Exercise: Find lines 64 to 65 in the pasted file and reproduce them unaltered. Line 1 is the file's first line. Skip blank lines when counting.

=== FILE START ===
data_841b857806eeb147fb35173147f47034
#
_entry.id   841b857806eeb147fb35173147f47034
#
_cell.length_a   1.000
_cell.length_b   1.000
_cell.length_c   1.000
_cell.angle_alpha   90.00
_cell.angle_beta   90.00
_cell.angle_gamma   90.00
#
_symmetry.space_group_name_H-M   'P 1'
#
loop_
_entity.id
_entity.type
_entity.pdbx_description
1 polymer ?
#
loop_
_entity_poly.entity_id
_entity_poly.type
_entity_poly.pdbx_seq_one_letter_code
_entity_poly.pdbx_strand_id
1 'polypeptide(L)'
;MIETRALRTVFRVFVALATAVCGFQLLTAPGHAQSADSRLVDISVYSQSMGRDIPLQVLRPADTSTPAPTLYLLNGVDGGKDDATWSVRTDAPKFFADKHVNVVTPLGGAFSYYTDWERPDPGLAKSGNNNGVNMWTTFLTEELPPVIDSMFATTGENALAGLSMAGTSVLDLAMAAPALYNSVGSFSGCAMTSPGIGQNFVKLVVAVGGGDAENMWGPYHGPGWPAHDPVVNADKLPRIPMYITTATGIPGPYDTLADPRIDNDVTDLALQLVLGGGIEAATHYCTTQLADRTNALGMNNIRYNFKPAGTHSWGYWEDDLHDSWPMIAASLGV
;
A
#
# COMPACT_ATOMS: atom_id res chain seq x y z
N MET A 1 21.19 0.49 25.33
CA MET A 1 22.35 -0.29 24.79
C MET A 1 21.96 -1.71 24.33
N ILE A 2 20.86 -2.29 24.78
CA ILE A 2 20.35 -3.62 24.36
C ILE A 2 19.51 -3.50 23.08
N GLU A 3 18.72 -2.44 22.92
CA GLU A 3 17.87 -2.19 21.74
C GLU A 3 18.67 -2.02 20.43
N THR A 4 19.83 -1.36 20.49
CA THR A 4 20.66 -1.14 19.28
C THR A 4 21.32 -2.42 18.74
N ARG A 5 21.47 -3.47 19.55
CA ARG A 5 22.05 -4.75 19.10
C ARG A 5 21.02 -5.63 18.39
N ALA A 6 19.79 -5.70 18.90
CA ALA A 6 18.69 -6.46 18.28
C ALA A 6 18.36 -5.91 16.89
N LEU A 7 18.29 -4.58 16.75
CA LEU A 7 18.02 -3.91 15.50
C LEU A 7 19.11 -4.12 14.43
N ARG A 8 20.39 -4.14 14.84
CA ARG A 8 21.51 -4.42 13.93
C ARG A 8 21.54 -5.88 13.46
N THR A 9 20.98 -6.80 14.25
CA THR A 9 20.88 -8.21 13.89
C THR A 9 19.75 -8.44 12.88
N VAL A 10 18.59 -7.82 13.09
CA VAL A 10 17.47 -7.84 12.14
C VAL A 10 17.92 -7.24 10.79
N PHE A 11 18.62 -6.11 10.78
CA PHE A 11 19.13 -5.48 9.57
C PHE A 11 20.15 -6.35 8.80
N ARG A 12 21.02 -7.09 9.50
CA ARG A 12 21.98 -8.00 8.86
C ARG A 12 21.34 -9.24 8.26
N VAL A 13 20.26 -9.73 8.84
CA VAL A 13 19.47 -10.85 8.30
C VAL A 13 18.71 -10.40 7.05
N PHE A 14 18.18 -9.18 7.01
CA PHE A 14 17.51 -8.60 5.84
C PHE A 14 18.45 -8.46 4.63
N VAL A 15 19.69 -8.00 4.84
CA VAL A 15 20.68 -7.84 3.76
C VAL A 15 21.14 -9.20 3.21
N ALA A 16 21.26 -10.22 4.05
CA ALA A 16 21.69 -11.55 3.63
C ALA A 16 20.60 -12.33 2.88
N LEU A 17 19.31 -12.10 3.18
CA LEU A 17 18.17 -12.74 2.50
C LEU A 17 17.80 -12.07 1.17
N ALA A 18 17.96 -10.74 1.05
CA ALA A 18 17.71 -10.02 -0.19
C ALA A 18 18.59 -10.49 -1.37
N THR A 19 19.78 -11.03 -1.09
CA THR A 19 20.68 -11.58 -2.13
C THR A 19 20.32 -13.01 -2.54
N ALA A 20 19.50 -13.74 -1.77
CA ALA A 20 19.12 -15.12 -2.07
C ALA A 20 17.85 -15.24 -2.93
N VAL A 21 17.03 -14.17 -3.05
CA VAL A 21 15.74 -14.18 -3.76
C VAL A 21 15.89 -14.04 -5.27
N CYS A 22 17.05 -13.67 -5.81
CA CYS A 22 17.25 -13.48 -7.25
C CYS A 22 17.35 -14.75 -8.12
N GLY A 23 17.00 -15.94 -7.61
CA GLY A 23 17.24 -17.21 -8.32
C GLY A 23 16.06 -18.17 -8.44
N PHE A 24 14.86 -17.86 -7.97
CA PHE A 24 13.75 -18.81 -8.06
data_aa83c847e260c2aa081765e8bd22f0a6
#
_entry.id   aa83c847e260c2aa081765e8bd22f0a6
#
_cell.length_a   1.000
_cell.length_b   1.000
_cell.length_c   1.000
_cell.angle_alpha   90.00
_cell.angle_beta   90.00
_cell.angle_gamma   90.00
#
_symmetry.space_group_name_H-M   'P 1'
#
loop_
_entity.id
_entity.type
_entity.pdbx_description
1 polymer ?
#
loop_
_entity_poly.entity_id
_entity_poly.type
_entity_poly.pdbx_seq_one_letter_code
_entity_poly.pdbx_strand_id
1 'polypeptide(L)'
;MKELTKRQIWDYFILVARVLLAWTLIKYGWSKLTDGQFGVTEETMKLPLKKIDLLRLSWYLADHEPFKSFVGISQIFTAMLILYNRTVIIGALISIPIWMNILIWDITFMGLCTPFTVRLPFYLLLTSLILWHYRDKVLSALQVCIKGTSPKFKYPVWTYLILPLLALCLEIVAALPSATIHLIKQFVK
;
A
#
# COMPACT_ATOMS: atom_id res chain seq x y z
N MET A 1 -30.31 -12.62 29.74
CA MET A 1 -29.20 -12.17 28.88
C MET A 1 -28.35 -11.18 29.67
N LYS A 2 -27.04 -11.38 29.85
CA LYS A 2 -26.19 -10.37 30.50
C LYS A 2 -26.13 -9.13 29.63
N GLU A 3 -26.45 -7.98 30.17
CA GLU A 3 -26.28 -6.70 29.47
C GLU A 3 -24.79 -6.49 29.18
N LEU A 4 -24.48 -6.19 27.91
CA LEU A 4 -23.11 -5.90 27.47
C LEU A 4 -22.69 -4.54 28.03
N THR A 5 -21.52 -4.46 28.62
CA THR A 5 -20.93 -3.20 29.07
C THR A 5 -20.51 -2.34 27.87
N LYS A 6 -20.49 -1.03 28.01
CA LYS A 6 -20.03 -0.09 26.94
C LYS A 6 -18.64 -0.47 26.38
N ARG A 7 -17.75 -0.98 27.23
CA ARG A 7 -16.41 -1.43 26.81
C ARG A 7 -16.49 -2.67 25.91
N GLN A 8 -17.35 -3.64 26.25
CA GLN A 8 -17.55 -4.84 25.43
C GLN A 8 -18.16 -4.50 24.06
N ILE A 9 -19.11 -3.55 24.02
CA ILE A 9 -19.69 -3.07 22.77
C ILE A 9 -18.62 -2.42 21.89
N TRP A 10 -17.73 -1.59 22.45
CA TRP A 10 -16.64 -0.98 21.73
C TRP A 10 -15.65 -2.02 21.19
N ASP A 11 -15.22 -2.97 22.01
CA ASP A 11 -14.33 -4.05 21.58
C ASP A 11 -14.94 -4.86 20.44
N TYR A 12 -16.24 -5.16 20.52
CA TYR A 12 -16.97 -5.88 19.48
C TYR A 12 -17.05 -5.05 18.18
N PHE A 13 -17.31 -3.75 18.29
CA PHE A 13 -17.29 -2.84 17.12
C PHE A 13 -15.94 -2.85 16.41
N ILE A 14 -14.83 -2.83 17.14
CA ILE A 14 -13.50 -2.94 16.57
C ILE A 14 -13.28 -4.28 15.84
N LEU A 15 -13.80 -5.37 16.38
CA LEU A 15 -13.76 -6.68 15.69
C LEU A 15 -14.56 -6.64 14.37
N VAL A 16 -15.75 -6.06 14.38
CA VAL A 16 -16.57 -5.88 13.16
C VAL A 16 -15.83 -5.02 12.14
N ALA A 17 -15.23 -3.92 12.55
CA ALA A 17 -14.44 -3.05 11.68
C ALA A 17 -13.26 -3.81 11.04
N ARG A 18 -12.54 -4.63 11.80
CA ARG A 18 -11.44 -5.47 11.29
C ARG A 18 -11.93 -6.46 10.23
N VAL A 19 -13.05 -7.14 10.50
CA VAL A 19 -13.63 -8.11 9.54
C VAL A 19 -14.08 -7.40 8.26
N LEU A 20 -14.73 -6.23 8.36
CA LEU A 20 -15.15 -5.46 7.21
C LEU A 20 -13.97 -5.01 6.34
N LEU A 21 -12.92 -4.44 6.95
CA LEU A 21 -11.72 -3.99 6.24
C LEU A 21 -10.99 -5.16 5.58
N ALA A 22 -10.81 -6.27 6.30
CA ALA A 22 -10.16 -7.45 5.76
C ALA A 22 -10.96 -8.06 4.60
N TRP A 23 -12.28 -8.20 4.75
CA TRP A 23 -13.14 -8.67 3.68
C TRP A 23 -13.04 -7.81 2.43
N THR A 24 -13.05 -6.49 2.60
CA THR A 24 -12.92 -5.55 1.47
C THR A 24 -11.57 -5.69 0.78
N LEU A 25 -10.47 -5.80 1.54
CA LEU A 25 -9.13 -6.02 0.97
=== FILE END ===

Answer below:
N ARG A 12 21.02 -7.09 9.50
CA ARG A 12 21.98 -8.00 8.86